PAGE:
Acceptance is a simple concept, and at the same time is really difficult.  Marsha Linehan, creator of DBT, offers some ideas about acceptance.  First, she clarifies that acceptance does not mean approval or disapproval of what is being accepted.  It means acknowledging on purpose without a label of “good” or “bad”. She also offers that in order to accept, one must recognize his or her own willfulness or non-acceptance.  One way to recognize non-acceptance is to listen to your inner dialogue.  If you hear sarcasm or statements implying what should or ought to be different about someone else, a circumstance, or yourself, you are likely in a state of non-acceptance.   .

If you notice these non-acceptance thoughts, do so gently with curiosity and compassion.  In other words, accept your non-acceptance.  This will allow space to notice your thought and decide if you want to work toward change.

Another idea for find acceptance is recognizing this as a state of being and a process instead of a single skill that is achieved once.  Linehan suggests to radically accept something; you must practice turning the mind over and over.

Acceptance of one’s thoughts, emotions, circumstance, and other people seems like a lot of work, and it is.  However, it offers freedom from the suffering that comes with non-acceptance, making it worth the effort.

If you’d like to learn more about acceptance to reduce suffering and make space for change, please contact me.  I can be reached at 706-425-8900 ext .703 or alice@ca4wellbeing.com











Life based on gratitude, optimism and meaning is presented in this video: http://www.learning2connect.com/node/2074

Under dire circumstances, Alice Herz Sommer kept her focus “where it is good”, knowing that both “bad and good” are simultaneously on-going, and yet consciously choosing to keep her focus toward the good; in that place, everything is a present. And when you see and hear her laugh, you know this is genuine.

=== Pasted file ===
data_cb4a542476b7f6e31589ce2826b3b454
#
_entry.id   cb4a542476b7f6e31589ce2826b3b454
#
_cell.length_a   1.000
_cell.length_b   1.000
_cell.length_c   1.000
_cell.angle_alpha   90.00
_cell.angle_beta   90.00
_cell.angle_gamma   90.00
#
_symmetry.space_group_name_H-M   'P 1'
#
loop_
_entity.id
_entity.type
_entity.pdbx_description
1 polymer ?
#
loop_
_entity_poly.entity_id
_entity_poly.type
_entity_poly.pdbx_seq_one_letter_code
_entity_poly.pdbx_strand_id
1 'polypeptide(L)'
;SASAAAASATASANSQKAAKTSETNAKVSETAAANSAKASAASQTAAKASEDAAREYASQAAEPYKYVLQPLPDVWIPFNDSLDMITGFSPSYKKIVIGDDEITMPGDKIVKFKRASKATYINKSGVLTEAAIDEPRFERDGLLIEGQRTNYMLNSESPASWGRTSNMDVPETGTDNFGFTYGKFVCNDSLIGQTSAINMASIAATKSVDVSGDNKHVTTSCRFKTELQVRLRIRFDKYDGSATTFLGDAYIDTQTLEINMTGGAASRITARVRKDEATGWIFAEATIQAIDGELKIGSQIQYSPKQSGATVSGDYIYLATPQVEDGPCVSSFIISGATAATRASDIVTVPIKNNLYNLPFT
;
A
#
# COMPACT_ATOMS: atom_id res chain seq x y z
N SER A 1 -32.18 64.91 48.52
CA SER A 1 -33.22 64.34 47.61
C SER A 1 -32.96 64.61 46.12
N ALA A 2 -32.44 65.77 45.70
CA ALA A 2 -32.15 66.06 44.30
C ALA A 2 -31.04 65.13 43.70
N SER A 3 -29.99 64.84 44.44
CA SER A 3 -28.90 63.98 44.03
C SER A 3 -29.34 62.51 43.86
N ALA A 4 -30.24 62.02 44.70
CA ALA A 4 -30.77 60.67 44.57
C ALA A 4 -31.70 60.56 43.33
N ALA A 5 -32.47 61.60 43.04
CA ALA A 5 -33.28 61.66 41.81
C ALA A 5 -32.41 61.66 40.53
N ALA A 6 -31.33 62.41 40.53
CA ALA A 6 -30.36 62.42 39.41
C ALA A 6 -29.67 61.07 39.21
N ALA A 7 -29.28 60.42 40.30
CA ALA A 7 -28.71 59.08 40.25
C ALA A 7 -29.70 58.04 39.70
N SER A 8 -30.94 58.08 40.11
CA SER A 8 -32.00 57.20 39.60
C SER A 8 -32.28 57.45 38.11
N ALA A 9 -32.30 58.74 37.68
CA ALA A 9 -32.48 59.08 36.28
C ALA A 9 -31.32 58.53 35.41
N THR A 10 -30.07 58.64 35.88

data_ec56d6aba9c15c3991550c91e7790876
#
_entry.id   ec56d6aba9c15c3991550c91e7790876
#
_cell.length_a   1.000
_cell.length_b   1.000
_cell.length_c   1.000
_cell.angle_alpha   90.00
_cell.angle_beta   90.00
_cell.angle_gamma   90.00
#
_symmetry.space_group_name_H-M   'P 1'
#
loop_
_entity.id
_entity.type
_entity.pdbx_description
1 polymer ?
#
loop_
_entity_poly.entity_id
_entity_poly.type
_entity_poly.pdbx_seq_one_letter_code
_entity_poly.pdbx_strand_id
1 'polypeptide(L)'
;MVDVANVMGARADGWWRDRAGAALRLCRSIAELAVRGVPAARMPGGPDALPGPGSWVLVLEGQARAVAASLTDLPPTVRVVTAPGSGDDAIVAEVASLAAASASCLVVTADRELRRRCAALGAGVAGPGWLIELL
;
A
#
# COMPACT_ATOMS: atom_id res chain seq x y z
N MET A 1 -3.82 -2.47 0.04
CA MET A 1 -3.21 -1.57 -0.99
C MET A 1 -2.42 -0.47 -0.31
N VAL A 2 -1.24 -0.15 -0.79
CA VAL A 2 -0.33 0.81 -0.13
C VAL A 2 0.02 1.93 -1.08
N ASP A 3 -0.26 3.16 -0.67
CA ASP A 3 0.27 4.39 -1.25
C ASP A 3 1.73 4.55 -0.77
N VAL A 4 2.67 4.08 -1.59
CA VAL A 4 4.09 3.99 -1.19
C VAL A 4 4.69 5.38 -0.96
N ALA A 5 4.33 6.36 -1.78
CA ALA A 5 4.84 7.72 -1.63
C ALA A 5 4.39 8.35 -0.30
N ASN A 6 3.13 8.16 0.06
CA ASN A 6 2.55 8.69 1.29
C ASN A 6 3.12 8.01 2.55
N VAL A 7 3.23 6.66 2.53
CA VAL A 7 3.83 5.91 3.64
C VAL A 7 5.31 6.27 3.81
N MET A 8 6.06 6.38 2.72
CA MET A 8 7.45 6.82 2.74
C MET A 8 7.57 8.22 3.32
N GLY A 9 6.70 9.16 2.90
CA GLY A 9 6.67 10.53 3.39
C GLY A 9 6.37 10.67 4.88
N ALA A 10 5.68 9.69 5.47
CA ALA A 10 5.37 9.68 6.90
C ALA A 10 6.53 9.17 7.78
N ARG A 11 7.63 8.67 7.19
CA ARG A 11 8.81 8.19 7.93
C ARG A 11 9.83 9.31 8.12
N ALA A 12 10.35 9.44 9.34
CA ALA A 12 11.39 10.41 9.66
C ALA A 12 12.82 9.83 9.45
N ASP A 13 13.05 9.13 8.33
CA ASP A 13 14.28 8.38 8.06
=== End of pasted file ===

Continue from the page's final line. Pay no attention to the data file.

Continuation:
From birth she was optimistic and she wanted to have fun ; almost like she’s received the optimist gene at birth and passed it on to her son as well!!

Her love of music seems to be an intrisic part of her life and her love for life. At the time of her life when she and her son were in concentration camps, music, in theses circumstances, was not an entertainment;  “music was a much bigger value: it gave people moral support… The music gave us undescribable beauty”, may be satisfying the need for Inspiration or Meaning, like Viktor Frankl proposes in his book “Man’s Search For Meaning”.

I so enjoy her simple determination and clarity about her focus in life. It appears that she has practiced theses for ever, and I cannot help but believe this comes from the way she was raised, from parents who mirrored her with joy. I’d love to get your feedback about how this touches you. And contact me if you feel inspired and want to explore this further, at: aline@ca4wellbeing.com, or 706 425 8900, ext 705.




Summertime has always been a time for a change of pace.  Going on vacation, reading a few good books, spending time with grandparents and summer camps.  This summer, during the break of the normal routine, consider neurofeedback training as an option to change your brain and improve your life.

What can neurofeedback provide?  ŸIncreased focus and attention…… Ÿ Reduced stress and anxiety….. ŸBetter sleep….. ŸLetting go of destructive repetitive thoughts and actions….. ŸGaining a competitive edge in academics through peak performance training.

Studies have shown that students lose a portion of what they have learned over the summer school break.  Neurofeedback can keep the brain active, develop new patterns for learning and allow for improved brain functioning.  It’s the perfect time to train your brain and make it a summer of positive change!

Join Pamela Key for an information session on Neurofeedback on Tuesday, May 20th at 6:30 p.m. at Counseling Associates for Well-Being.   Let us know you will attend.  RSVP:  Pamela@ca4wellbeing.com or contact her for more information.